510EUBCeP9L__SY434_BO1,204,203,200_Back in my old second-floor apartment, I had the pleasure of hosting quite a few birds’ nests in the relative safety of the underside of my porch. Most times, I had to get on hands and knees to peer through the slats to see the hatching progress (to the parents vocal dismay). Over the years, my amateur eyes saw house finches, sparrows and robins build nests and hatch. One year, though, a creative robin couple decided to build their nest in the space between my recycling bin and the slats of the porch railing.  While I would have to forgo curbside recycling for a few weeks, I had a prime view from egg to fledge. I even set up a webcam to catch the action without disrupting the new family.

Watching the nestlings (technical term “altricial chicks”) hatch and grow gave me a great curiosity about their development. Not just how about long it would take for them grow and fly, but also, were both parents in attendance? What will happen after these giant balls of fluff leave the safety of the nest? Where is all the poop going?*

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Robin nestlings, 2011

Into the Nest: Intimate Views of the Courting, Parenting, and Family Lives of Familiar Birds,” by Laura Erickson and Marie Read ably answers those questions and quite a bit more. Every aspect of birds’ life cycles are explained: mating, fidelity, egg production, nesting and parenting. Twenty-five familiar birds get special attention, with detailed photographs, some that literally go into the nest. American Robins are there, of course, along with Chipping Sparrows, House Wrens, Mourning Doves, Blue Jays and American Crows. More exotic birds (or, at least, those that most of us couldn’t easily peer into their nests) are treated with just as much detail – Red-tailed Hawks, Ruby-throated Hummingbirds, Downy Woodpeckers, Herring Gulls and Great Horned Owls.

Into the Nest” is a great book for backyard birdwatchers or for anyone curious about the birds and raptors we share our yards, forests, sky, (and porches) with.

* Apparently, nestlings defecate into a “fecal sac” that is promptly removed from the nest by the adult birds. (pg. 136)

bluebird effectJulie Zickefoose lives for the moment when a wild, free living bird that she has raised or rehabilitated comes back to visit her; their eyes meet and they share a spark of understanding.

Her reward for the grueling work of rescuing birds – such as feeding baby hummingbirds every twenty minutes all day long – is her empathy with them and the satisfaction of knowing the world is a birdier and more beautiful place. The Bluebird Effect is about the change that’s set in motion by one single act, such as saving an injured bluebird – or a hummingbird, swift, or phoebe. Each of the twenty five chapters covers a different species, and many depict an individual bird, each with its own personality, habits, and quirks and are illustrated with Zickefoose’s stunning watercolor paintings and drawings.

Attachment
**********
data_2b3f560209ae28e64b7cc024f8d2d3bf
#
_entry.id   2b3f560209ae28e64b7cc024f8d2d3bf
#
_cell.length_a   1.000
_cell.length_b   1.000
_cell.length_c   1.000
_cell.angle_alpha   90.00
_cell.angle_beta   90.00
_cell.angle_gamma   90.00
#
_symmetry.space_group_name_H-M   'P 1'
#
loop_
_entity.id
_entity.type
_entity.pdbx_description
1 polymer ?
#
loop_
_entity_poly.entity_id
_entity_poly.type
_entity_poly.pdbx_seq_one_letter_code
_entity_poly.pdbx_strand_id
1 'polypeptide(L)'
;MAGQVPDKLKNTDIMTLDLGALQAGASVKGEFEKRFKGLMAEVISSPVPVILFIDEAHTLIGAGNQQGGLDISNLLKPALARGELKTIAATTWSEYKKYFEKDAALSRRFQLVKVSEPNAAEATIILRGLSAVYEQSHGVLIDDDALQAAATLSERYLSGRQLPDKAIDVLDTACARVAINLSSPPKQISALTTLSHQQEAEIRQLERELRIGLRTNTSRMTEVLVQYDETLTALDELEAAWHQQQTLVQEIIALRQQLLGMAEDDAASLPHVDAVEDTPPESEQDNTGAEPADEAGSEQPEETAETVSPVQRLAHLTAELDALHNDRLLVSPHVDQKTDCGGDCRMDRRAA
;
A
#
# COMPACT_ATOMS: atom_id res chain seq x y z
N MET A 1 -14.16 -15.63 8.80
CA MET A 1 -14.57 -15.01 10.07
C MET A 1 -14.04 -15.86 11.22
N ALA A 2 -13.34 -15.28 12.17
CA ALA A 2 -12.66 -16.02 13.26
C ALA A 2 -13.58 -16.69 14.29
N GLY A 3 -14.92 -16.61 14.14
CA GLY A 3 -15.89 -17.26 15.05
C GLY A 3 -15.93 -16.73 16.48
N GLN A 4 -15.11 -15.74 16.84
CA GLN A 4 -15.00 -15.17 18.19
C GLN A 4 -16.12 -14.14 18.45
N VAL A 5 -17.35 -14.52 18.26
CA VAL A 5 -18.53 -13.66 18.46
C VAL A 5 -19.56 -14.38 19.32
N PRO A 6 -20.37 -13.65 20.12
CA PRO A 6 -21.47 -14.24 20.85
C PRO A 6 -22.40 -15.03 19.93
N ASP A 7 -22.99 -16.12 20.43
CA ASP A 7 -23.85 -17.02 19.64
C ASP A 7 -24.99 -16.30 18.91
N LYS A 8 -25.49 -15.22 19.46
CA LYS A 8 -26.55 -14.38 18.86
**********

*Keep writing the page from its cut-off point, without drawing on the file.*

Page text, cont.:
Not just individual tales about the trials and triumphs of raising birds, The Bluebird Effect mixes humor, natural history, and memoir to give readers an intimate story of a life lived among wild birds. (description from publisher)

 

backyard bird feedersThat wintry landscape means difficult times for our feathered friends. While some birds fly south for the winter, many common Iowa backyard birds stay – chickadees, song sparrows, cardinals, juncos – and stick it out through the brutal cold and snow. You can give them a helping hand – and in the process get a chance to enjoy watching them up close – with just a few simple steps.

Two of the most important things to provide are shelter and water. Shelter for the birds can be a brush pile, or vines or perennials that you don’t cut down in the fall. Providing water during bird feeder bookfreezing temperatures can be more difficult; heaters for bird baths available, or simply keeping some water open by hand will also do the trick.

Finally, you can feed the birds. Placing the feeders so that you can watch the birds from inside your house can provide hours of entertainment as they brighten our winter landscape. For information on what food suits which birds, check out some of these titles from the library:

The Backyard Bird Feeders Bible by Sally Roth

outwitting squirrelsCreating a Bird-friendly Backyard Habitat by Scott Edwards

Experts Guide to Backyard Birdfeeding by Bill Adler

The Bird Feeder Book by Donald Stokes

And, just because where there’s a bird feeder, there’s bound to be squirrels, Outwitting Squirrels by Bill Adler